House Speaker John Boehner has a message for President Obama: See you in court. The House leader announced Wednesday that he planned to sue the Obama administration over longstanding Republican complaints that the president's use of executive orders and administrative tweaks to manage policy is unconstitutional.
In early December, Rep. Mike Coffman (R-Colo.) appeared on a far-right radio talk show to talk up an odd idea: the United States was in the midst of a "Constitutional crisis," the congressman said, making it necessary for a new lawsuit against President Obama.
As Coffman put it, the president wasn't "going through Congress" to advance his agenda, so it was time to go to court. "I may have to do it," he said at the time, "or somebody may have to do it."
The far-right Coloradan never got around to explaining what in the world he was talking about, and for that matter, he never actually filed the lawsuit to address the "crisis" he perceived. But the silly idea appears to have slowly worked its way to House Speaker John Boehner (R-Ohio).
"I believe the president is not faithfully executing the laws of our country, and on behalf of the institution and our Constitution, standing up and fighting for this is in the best long-term interest of the Congress," Boehner told reporters.
Asked specifically if he's planning to initiate a lawsuit, the Speaker replied, "I am."
I can think of some dangerous moves Boehner has made since becoming Speaker, including threatening to trash the full faith and credit of the United States on purpose. I can also think of some reckless moves he's made, including shutting down the government. I can even think of some irresponsible moves from the Speaker, including refusing to compromise on pretty much any area of public policy.
But I can't think of anything quite as dumb from the last several years as this lawsuit.
Indeed, the Speaker himself couldn't actually identify by name anything the president has done that warrants a legal challenge. Boehner is outraged by Obama's use of executive power. And what, pray tell, has offended the Speaker? He didn't say.
I'm sure he'll think of something to justify his lawsuit eventually, right?
If Boehner wants to go through the motions of this little charade, it's tempting to think such antics are irrelevant -- it's not as if these little p.r. stunts will get in the way of Congress' non-existent legislative agenda -- but let's not forget that the Speaker's frivolous litigation will be at the public's expense.
That's right, the new Republican election-year gimmick will be paid for by you and me.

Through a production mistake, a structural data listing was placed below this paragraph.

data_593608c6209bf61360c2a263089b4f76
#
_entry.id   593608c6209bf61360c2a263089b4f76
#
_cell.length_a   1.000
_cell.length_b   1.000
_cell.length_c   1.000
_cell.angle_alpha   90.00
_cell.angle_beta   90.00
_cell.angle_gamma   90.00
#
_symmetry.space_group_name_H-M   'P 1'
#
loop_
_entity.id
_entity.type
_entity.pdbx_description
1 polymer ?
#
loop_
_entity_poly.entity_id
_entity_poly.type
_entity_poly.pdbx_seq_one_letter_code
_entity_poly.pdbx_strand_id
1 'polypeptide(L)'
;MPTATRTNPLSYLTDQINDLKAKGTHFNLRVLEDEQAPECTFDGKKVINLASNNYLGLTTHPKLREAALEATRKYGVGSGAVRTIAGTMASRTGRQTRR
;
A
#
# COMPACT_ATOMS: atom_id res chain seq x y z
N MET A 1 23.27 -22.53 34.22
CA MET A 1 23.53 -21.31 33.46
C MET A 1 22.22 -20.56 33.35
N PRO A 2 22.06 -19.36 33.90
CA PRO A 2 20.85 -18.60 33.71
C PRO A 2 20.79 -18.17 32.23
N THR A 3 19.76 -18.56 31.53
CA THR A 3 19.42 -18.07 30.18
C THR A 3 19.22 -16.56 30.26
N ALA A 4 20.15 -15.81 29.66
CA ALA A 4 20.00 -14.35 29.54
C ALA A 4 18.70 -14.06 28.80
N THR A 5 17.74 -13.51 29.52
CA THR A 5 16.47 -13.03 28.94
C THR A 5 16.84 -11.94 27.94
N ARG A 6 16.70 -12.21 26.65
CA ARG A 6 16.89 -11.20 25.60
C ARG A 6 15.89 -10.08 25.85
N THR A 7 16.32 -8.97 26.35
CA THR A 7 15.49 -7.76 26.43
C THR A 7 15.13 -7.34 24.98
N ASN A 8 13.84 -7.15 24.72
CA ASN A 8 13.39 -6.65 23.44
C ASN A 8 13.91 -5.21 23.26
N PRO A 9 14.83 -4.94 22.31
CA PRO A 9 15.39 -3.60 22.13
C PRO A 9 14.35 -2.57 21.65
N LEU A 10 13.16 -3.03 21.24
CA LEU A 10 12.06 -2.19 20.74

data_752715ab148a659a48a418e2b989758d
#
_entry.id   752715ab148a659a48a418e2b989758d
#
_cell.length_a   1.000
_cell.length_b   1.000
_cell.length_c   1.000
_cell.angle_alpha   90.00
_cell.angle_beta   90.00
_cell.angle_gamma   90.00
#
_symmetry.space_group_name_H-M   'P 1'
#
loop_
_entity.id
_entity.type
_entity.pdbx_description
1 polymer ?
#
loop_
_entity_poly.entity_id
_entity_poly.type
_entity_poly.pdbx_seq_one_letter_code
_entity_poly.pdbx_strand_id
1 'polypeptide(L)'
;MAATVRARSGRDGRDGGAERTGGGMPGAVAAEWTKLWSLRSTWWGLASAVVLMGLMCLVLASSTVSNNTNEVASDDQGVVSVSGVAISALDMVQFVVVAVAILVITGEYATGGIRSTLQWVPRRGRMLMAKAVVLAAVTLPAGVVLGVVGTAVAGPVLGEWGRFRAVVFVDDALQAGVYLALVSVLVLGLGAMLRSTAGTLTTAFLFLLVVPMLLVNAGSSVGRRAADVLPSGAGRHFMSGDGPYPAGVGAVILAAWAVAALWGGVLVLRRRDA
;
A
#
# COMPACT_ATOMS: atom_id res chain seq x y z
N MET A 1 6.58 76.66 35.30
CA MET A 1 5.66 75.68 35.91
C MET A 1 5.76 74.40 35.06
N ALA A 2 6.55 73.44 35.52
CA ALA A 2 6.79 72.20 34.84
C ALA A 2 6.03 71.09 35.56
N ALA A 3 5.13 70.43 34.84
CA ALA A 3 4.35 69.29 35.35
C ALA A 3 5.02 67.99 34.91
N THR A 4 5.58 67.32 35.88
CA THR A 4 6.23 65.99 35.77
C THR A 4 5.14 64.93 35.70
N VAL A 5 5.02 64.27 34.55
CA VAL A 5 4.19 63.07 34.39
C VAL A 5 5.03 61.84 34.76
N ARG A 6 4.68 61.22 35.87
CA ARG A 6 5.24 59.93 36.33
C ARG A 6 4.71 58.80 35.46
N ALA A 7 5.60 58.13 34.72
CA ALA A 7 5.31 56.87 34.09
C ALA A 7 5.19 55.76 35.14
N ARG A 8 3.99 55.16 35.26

This isn't complicated: if Boehner had any evidence at all that the president's actions were outside the law, he would have presented that evidence by now instead of rattling a weak saber.
Is this about executive orders? If so, Obama's actions are entirely in line with his predecessors' use of this tool that's been around since the beginning of the republic. The only difference is, this president has used fewer executive orders than any president in over a century.
For that matter, Boehner used to like executive orders when Republican presidents made them.
Is this about executive actions? Literally nothing the president has done has even pushed the legal envelope. The right talks about shifted health care deadlines, but Bush/Cheney did the same thing. The right complains about Obama's climate agenda, but the Supreme Court already cleared it. The right especially didn't like the White House's deferred action on Dream Act kids, but deferred action has been a standard move for plenty of previous administrations.
Complicating matters further, unless the Speaker's office suddenly uncovers actual evidence of something interesting, the federal courts will probably have no interest in adjudicating a partisan tantrum launched at one branch of the federal government against another.
So if the likely lawsuit isn't rooted in reality, substance, evidence, or law, what's the point?
Part of this is likely the result of Republican frustration that it hasn't stopped federal policymaking altogether. In practical terms, Boehner and other GOP lawmakers don't just want to reject progress on areas such as civil rights, the economy, and the environment; they also want to stop the Obama administration from making progress, too.
What's more, Republicans, lacking a policy agenda of their own and having no actual accomplishments in office, have become a little too obsessed with the notion that Obama is an out-of-control tyrant hell bent on creating a socialistic dictatorship. Boehner almost certainly realizes that his party's rhetoric is demonstrably ridiculous, but he's also apparently decided it's too late to back down now.
Ultimately, though, I suspect the lawsuit is about posturing. It's an election year and Republicans have an irrational hatred of the president. Fundraising letters need to be written, a right-wing base needs be riled up, and Fox News can only air so many Benghazi segments before their audience falls asleep.
And so Boehner, unable to explain his motivations in even rudimentary terms, has decided it's time for a new gambit: a taxpayer-financed lawsuit, challenging a president for daring to use presidential power while a do-nothing Congress twiddles its thumbs.
We talked last week about House Republicans and the White House moving on separate tracks in separate directions: Obama would use his authority, as much as possible, to advance his priorities, while GOP lawmakers would their authority, as much as possible, to whine incessantly about "scandals" that don't exist.
Boehner's literally inexplicable lawsuit is obviously part of the latter. It's an embarrassment to the institution and the nation, but at this point, that simply means more of the same.